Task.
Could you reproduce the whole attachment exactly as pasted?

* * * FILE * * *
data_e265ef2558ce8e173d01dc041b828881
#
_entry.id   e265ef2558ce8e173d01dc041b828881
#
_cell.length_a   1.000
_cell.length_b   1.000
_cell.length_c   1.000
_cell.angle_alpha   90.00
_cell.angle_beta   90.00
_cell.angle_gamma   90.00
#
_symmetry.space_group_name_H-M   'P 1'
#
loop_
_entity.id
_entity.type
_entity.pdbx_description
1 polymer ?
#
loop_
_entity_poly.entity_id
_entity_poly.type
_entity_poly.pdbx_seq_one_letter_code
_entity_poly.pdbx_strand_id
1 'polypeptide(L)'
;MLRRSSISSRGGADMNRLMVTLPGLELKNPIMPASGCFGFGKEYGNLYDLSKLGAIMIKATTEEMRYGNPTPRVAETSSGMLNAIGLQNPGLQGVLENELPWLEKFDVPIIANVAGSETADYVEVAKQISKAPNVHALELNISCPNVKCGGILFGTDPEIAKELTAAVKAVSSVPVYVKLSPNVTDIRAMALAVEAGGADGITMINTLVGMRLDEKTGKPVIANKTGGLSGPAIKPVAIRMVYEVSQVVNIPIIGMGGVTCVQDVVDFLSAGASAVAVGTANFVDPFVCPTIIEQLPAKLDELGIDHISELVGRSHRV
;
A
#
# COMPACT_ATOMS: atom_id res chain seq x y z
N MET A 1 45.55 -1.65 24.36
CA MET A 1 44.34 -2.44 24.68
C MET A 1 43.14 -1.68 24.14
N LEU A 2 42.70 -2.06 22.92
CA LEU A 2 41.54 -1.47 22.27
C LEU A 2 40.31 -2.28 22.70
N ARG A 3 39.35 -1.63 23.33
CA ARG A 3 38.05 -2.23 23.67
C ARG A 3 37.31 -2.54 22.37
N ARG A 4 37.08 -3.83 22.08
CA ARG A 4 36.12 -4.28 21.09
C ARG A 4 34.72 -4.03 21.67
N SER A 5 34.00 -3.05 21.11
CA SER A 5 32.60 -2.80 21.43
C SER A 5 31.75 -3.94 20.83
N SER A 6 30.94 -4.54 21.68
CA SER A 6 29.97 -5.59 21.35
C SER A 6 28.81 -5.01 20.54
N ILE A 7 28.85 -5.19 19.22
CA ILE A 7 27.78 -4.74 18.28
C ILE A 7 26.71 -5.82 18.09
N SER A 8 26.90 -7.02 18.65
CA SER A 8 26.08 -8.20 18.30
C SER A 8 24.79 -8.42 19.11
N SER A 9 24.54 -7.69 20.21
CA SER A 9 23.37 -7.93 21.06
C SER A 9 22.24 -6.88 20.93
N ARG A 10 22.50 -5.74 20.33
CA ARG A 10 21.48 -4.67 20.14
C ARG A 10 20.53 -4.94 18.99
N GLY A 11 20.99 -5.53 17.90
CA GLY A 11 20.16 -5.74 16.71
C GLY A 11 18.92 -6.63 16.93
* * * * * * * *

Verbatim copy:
data_e265ef2558ce8e173d01dc041b828881
#
_entry.id   e265ef2558ce8e173d01dc041b828881
#
_cell.length_a   1.000
_cell.length_b   1.000
_cell.length_c   1.000
_cell.angle_alpha   90.00
_cell.angle_beta   90.00
_cell.angle_gamma   90.00
#
_symmetry.space_group_name_H-M   'P 1'
#
loop_
_entity.id
_entity.type
_entity.pdbx_description
1 polymer ?
#
loop_
_entity_poly.entity_id
_entity_poly.type
_entity_poly.pdbx_seq_one_letter_code
_entity_poly.pdbx_strand_id
1 'polypeptide(L)'
;MLRRSSISSRGGADMNRLMVTLPGLELKNPIMPASGCFGFGKEYGNLYDLSKLGAIMIKATTEEMRYGNPTPRVAETSSGMLNAIGLQNPGLQGVLENELPWLEKFDVPIIANVAGSETADYVEVAKQISKAPNVHALELNISCPNVKCGGILFGTDPEIAKELTAAVKAVSSVPVYVKLSPNVTDIRAMALAVEAGGADGITMINTLVGMRLDEKTGKPVIANKTGGLSGPAIKPVAIRMVYEVSQVVNIPIIGMGGVTCVQDVVDFLSAGASAVAVGTANFVDPFVCPTIIEQLPAKLDELGIDHISELVGRSHRV
;
A
#
# COMPACT_ATOMS: atom_id res chain seq x y z
N MET A 1 45.55 -1.65 24.36
CA MET A 1 44.34 -2.44 24.68
C MET A 1 43.14 -1.68 24.14
N LEU A 2 42.70 -2.06 22.92
CA LEU A 2 41.54 -1.47 22.27
C LEU A 2 40.31 -2.28 22.70
N ARG A 3 39.35 -1.63 23.33
CA ARG A 3 38.05 -2.23 23.67
C ARG A 3 37.31 -2.54 22.37
N ARG A 4 37.08 -3.83 22.08
CA ARG A 4 36.12 -4.28 21.09
C ARG A 4 34.72 -4.03 21.67
N SER A 5 34.00 -3.05 21.11
CA SER A 5 32.60 -2.80 21.43
C SER A 5 31.75 -3.94 20.83
N SER A 6 30.94 -4.54 21.68
CA SER A 6 29.97 -5.59 21.35
C SER A 6 28.81 -5.01 20.54
N ILE A 7 28.85 -5.19 19.22
CA ILE A 7 27.78 -4.74 18.28
C ILE A 7 26.71 -5.82 18.09
N SER A 8 26.90 -7.02 18.65
CA SER A 8 26.08 -8.20 18.30
C SER A 8 24.79 -8.42 19.11
N SER A 9 24.54 -7.69 20.21
CA SER A 9 23.37 -7.93 21.06
C SER A 9 22.24 -6.88 20.93
N ARG A 10 22.50 -5.74 20.33
CA ARG A 10 21.48 -4.67 20.14
C ARG A 10 20.53 -4.94 18.99
N GLY A 11 20.99 -5.53 17.90
CA GLY A 11 20.16 -5.74 16.71
C GLY A 11 18.92 -6.63 16.93